A Medical Device Daily
AdvanSource Biomaterials (Wilmington, Massachusetts), a developer of advanced polymer materials for a broad range of medical devices, reported notification of the publication by the U.S. Patent and Trademark Office of the company's U.S. patent application related to antimicrobial polyurethane polymers.
The company is developing a drug-free, antimicrobial technology to eradicate MRSA clinical infections associated with medical devices. The company believes that infection rates from MRSA, primarily from hospitals and other medical facilities, pose significant risks to patient populations and are increasing in frequency.
The patent office is continuing its patent application review process, which typically takes 12 to 24 months to complete. Recent changes to U.S. patent law relating to the publication of applications may entitle the company to provisional rights in the form of reasonable royalties from the date of publication to the date the patent actually issues, it said.
The company's antimicrobial polymers exhibit the following properties:
The surface of components manufactured from its antimicrobial polymers are less susceptible to bacterial growth and biofilm formation, reducing the potential for foreign body patient infections, and
The antimicrobial agent is uniformly dispersed throughout the polymer, providing long-lasting activity.
SpectraScience (San Diego) reported that it has been awarded U.S. patent No. 7,469,160 for its methods and apparatus for evaluating image focus.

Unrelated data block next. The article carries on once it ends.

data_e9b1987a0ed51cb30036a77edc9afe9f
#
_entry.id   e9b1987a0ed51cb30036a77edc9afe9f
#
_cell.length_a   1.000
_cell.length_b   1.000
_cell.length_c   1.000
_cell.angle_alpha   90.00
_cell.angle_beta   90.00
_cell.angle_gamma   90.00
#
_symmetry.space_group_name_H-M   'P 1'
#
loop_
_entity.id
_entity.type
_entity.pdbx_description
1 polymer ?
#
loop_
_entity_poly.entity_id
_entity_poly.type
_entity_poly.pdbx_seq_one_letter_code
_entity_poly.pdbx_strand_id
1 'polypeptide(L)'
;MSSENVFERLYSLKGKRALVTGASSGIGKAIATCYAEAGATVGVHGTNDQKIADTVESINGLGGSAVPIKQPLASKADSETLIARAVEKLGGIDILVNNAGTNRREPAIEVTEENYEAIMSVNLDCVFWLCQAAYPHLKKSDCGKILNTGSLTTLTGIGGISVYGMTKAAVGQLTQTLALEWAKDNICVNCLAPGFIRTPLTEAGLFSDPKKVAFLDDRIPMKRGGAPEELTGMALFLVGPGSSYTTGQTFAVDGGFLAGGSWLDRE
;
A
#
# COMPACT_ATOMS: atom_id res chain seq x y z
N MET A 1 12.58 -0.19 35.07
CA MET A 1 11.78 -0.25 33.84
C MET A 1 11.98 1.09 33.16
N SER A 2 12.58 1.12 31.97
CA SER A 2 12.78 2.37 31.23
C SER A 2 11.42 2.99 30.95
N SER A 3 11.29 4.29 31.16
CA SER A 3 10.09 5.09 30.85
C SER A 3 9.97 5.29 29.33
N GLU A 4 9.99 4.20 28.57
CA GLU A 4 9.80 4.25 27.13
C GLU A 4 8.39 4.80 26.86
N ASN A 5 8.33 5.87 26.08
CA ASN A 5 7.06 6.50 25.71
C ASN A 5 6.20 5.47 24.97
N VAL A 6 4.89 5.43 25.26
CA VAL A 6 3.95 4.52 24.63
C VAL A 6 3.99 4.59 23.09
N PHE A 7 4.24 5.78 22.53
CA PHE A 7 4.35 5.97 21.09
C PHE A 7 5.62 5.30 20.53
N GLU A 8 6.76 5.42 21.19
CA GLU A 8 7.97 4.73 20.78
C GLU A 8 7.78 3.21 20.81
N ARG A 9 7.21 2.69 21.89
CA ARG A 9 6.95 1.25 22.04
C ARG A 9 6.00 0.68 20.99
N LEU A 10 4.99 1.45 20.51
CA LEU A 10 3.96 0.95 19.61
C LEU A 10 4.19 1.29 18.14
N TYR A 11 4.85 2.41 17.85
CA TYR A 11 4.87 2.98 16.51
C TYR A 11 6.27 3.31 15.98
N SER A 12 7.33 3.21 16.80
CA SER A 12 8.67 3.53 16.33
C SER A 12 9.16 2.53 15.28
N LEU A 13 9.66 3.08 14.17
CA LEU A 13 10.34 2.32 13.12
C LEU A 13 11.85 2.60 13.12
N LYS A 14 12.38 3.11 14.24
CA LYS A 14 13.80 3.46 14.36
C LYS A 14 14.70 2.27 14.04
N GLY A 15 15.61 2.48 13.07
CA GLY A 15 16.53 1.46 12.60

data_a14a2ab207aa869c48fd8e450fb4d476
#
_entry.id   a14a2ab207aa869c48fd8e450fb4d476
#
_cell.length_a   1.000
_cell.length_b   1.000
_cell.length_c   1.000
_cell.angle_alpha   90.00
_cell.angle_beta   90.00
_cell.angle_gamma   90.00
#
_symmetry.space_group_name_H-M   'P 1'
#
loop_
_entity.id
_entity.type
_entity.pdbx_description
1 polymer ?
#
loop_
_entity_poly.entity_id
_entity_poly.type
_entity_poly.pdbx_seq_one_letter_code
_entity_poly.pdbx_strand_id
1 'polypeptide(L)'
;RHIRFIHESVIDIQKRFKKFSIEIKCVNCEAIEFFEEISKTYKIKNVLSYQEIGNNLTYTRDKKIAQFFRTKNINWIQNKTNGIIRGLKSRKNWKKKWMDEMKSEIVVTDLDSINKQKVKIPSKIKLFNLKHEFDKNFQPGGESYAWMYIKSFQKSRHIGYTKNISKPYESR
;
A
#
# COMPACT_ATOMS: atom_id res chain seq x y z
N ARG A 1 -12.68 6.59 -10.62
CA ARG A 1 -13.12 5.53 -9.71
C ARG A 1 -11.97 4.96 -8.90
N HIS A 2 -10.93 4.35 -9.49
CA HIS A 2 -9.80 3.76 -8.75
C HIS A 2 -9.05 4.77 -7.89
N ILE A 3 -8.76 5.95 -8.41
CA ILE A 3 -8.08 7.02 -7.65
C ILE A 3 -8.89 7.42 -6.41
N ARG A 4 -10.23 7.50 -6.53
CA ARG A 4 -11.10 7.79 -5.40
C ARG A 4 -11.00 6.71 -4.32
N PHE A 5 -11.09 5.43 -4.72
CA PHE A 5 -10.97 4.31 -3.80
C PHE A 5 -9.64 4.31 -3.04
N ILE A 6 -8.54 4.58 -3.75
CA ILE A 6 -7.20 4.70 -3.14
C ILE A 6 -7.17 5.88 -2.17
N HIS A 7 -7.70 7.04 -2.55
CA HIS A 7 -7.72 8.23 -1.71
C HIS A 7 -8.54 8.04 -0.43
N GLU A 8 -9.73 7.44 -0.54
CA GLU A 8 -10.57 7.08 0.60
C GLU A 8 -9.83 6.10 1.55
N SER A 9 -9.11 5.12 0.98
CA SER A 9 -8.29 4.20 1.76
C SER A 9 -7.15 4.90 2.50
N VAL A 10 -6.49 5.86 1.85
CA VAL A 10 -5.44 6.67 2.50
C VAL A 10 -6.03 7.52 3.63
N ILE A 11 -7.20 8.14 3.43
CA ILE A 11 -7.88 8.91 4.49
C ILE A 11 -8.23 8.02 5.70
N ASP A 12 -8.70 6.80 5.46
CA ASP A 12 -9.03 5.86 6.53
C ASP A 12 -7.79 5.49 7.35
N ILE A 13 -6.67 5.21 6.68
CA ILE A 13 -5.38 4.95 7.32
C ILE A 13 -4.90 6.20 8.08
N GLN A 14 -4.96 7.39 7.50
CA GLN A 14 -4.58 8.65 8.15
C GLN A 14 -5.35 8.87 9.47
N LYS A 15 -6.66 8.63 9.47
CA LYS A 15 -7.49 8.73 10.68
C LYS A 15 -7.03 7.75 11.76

The invention provides methods of focusing an instrument for the acquisition of optical data from a tissue sample. It allows rapid focusing in a diagnostic procedure in which quick data acquisition is desirable. For example, the techniques allow a user to focus an optical instrument quickly enough to obtain data within an optimal window of time.
In one version, a user focuses an optical instrument by aligning laser spots projected onto a tissue sample within rings that are superimposed at predetermined locations within the user's visual field. The invention further allows automatic validation to detect whether the spots are sufficiently well-aligned.
SpectraScience develops spectrophotometry systems capable of determining whether tissue is normal, pre-cancerous or cancerous without physically removing tissue from the body.